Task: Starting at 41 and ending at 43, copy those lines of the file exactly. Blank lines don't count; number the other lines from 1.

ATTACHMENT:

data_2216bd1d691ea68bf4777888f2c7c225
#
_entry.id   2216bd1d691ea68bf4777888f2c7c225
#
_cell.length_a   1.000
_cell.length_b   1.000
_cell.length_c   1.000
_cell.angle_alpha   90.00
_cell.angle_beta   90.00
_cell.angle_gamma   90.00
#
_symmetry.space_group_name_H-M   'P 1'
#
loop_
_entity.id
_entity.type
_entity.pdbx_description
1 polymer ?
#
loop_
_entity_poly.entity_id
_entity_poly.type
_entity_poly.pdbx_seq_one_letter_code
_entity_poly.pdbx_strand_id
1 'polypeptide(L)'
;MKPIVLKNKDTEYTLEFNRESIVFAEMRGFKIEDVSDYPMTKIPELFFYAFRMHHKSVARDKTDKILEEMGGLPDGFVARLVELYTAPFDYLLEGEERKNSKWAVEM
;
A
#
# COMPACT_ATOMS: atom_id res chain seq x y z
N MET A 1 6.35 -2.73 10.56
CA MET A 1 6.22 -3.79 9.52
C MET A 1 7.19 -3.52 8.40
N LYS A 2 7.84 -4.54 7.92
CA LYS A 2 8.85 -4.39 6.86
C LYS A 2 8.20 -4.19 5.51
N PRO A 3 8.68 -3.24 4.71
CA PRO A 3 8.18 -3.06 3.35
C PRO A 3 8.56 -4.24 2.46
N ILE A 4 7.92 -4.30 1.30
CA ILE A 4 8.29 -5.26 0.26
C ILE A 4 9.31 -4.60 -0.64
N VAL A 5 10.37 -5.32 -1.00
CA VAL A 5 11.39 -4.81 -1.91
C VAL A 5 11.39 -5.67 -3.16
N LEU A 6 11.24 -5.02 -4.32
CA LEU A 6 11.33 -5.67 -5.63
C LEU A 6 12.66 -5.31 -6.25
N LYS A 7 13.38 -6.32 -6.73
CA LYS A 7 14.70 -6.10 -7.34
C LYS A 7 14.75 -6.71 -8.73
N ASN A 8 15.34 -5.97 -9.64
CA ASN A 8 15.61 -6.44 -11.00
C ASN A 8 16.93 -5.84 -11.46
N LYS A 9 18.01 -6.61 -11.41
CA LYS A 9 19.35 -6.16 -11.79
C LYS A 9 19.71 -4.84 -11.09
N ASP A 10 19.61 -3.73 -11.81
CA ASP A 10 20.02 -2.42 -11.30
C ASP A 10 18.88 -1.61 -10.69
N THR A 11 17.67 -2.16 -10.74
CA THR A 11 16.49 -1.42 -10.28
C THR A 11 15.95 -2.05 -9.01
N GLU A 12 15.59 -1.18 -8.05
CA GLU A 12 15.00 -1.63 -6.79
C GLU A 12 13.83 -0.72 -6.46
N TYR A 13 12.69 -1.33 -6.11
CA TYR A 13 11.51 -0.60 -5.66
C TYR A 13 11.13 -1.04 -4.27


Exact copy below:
CA ILE A 4 8.29 -5.26 0.26
C ILE A 4 9.31 -4.60 -0.64
N VAL A 5 10.37 -5.32 -1.00